If a sane person decides to feign complete insanity in an attempt to manipulate those around him, is it possible to know if at some point he stops pretending and starts actually being crazy? In William Shakespeare's Hamlet, the way others interpret Hamlet's behavior is different from the way Hamlet himself views it. Through his antisocial behavior, he believes that he can create an intricate web through which he can orchestrate the lives of those around him and eventually achieve his goal of avenging his late father. In actuality, he becomes ensnared in his own insane web and is left to deal with his own internal struggle of whether he can actually kill his uncle or not, alone. Hamlet's acting so engrosses him that his state of mind unconsciously shifts toward irrationality through his severing ties with others, recognizing his transition, and finally letting go.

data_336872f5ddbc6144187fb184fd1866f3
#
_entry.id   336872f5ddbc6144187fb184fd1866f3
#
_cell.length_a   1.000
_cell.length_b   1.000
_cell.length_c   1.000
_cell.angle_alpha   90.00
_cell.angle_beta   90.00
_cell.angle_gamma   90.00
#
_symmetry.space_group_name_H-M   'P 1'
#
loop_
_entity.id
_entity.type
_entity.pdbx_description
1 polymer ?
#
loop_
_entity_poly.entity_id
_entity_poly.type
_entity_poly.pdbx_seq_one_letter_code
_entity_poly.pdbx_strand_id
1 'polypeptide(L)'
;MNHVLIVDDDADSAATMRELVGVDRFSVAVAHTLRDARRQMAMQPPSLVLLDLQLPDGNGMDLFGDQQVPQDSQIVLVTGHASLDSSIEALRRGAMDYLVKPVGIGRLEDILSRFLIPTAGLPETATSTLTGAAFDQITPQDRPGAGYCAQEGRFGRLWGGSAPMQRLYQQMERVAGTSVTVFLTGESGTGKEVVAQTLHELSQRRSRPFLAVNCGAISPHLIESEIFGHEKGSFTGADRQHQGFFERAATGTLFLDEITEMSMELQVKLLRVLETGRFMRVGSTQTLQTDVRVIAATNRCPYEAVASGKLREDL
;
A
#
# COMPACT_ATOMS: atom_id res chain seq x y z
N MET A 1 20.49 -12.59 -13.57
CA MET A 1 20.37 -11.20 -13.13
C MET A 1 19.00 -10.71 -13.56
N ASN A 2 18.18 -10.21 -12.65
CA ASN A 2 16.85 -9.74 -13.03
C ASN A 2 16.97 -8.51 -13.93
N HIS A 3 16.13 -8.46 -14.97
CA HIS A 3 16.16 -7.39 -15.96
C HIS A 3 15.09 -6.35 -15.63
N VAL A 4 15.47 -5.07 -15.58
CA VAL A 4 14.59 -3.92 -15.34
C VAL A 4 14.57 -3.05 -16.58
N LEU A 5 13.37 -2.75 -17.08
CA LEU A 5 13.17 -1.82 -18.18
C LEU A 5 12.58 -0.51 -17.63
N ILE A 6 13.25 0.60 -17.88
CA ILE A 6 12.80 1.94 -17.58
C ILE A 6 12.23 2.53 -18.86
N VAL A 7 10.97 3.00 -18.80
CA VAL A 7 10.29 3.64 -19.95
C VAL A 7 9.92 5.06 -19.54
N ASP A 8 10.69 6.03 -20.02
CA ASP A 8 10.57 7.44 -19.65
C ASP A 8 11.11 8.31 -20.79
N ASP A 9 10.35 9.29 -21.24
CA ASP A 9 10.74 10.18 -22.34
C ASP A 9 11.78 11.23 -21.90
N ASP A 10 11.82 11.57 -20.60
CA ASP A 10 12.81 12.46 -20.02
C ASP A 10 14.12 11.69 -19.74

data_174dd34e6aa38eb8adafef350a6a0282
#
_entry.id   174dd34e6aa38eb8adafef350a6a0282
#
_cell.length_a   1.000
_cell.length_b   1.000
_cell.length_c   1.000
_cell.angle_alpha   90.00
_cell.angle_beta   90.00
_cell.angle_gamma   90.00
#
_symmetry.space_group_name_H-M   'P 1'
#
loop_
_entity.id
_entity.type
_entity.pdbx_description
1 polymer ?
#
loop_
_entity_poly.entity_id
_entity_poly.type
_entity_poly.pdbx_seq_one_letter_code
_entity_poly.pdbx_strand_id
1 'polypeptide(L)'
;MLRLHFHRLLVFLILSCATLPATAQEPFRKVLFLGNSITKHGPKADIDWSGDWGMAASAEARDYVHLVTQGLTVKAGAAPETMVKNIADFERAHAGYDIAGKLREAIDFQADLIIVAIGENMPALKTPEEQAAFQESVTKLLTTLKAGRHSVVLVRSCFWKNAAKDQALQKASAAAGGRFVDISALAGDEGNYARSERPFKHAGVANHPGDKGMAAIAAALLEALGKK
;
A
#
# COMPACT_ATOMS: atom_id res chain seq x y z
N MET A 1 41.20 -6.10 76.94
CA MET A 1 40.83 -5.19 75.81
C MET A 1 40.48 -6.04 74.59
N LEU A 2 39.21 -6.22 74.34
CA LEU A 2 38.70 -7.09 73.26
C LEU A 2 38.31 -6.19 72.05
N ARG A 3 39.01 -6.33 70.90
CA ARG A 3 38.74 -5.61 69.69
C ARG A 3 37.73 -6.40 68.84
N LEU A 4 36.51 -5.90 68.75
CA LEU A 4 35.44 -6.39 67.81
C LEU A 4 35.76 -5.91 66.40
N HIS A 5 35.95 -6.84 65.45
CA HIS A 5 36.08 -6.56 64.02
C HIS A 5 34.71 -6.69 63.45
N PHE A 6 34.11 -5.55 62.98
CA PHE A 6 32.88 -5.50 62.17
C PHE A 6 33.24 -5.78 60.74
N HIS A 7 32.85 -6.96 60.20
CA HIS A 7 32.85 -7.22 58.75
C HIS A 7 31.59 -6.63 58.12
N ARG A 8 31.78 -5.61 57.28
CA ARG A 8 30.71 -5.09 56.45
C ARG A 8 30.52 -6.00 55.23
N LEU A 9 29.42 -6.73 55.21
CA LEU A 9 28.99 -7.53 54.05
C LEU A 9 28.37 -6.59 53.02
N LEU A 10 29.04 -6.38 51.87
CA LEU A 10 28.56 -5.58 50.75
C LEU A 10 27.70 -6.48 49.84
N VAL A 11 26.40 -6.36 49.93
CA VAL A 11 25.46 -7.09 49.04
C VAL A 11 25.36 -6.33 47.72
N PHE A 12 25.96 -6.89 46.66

Throughout the course of the play Hamlet turns against everyone in order to follow the orders of revenge from his father's ghost.
He furiously severs his ties of love with Ophelia once she appears to be working against him. Destroying his relationship Hamlet said, "You should not have believed me, for virtue cannot so (inoculate) our old stock but we shall relish of it. I loved you not." [Act III, scene I, lines 127-129]. Either his love for Ophelia was never strong as he said, which seems doubtful, or he has really gone insane and sacrifices her love for revenge.
Even in Act I Hamlet knows that he is not the same as he used to be and fears he is going insane. He hints to his closest friend that his insanity is just an act, but is still forced to withhold the entire truth from him. Hamlet is forced to isolate...